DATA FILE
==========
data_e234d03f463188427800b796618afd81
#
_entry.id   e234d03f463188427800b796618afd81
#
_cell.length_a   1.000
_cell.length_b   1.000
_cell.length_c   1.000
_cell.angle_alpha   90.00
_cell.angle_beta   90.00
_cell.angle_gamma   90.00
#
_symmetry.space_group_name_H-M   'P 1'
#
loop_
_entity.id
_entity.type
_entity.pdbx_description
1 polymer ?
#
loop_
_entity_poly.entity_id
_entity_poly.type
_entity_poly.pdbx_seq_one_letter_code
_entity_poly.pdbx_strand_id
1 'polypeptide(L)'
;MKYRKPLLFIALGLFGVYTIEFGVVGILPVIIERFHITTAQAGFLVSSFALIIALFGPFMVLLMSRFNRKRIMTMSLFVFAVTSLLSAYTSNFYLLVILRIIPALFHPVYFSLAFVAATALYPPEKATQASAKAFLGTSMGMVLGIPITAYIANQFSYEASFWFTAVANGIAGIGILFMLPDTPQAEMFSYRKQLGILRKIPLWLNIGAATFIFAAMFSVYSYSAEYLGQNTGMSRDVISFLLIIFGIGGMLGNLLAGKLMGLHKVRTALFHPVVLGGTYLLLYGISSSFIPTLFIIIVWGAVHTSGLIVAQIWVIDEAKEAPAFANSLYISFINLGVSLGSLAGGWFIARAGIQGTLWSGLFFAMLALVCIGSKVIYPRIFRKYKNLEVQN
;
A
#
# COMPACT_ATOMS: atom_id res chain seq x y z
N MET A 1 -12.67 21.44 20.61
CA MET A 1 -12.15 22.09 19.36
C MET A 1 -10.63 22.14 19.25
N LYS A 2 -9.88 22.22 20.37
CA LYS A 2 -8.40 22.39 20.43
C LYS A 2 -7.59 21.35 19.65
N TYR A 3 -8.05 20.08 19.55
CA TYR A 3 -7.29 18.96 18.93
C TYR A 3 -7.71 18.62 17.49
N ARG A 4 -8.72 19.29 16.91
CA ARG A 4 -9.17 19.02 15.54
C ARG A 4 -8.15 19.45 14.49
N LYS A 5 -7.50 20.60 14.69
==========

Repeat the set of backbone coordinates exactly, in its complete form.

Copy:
data_e234d03f463188427800b796618afd81
#
_entry.id   e234d03f463188427800b796618afd81
#
_cell.length_a   1.000
_cell.length_b   1.000
_cell.length_c   1.000
_cell.angle_alpha   90.00
_cell.angle_beta   90.00
_cell.angle_gamma   90.00
#
_symmetry.space_group_name_H-M   'P 1'
#
loop_
_entity.id
_entity.type
_entity.pdbx_description
1 polymer ?
#
loop_
_entity_poly.entity_id
_entity_poly.type
_entity_poly.pdbx_seq_one_letter_code
_entity_poly.pdbx_strand_id
1 'polypeptide(L)'
;MKYRKPLLFIALGLFGVYTIEFGVVGILPVIIERFHITTAQAGFLVSSFALIIALFGPFMVLLMSRFNRKRIMTMSLFVFAVTSLLSAYTSNFYLLVILRIIPALFHPVYFSLAFVAATALYPPEKATQASAKAFLGTSMGMVLGIPITAYIANQFSYEASFWFTAVANGIAGIGILFMLPDTPQAEMFSYRKQLGILRKIPLWLNIGAATFIFAAMFSVYSYSAEYLGQNTGMSRDVISFLLIIFGIGGMLGNLLAGKLMGLHKVRTALFHPVVLGGTYLLLYGISSSFIPTLFIIIVWGAVHTSGLIVAQIWVIDEAKEAPAFANSLYISFINLGVSLGSLAGGWFIARAGIQGTLWSGLFFAMLALVCIGSKVIYPRIFRKYKNLEVQN
;
A
#
# COMPACT_ATOMS: atom_id res chain seq x y z
N MET A 1 -12.67 21.44 20.61
CA MET A 1 -12.15 22.09 19.36
C MET A 1 -10.63 22.14 19.25
N LYS A 2 -9.88 22.22 20.37
CA LYS A 2 -8.40 22.39 20.43
C LYS A 2 -7.59 21.35 19.65
N TYR A 3 -8.05 20.08 19.55
CA TYR A 3 -7.29 18.96 18.93
C TYR A 3 -7.71 18.62 17.49
N ARG A 4 -8.72 19.29 16.91
CA ARG A 4 -9.17 19.02 15.54
C ARG A 4 -8.15 19.45 14.49
N LYS A 5 -7.50 20.60 14.69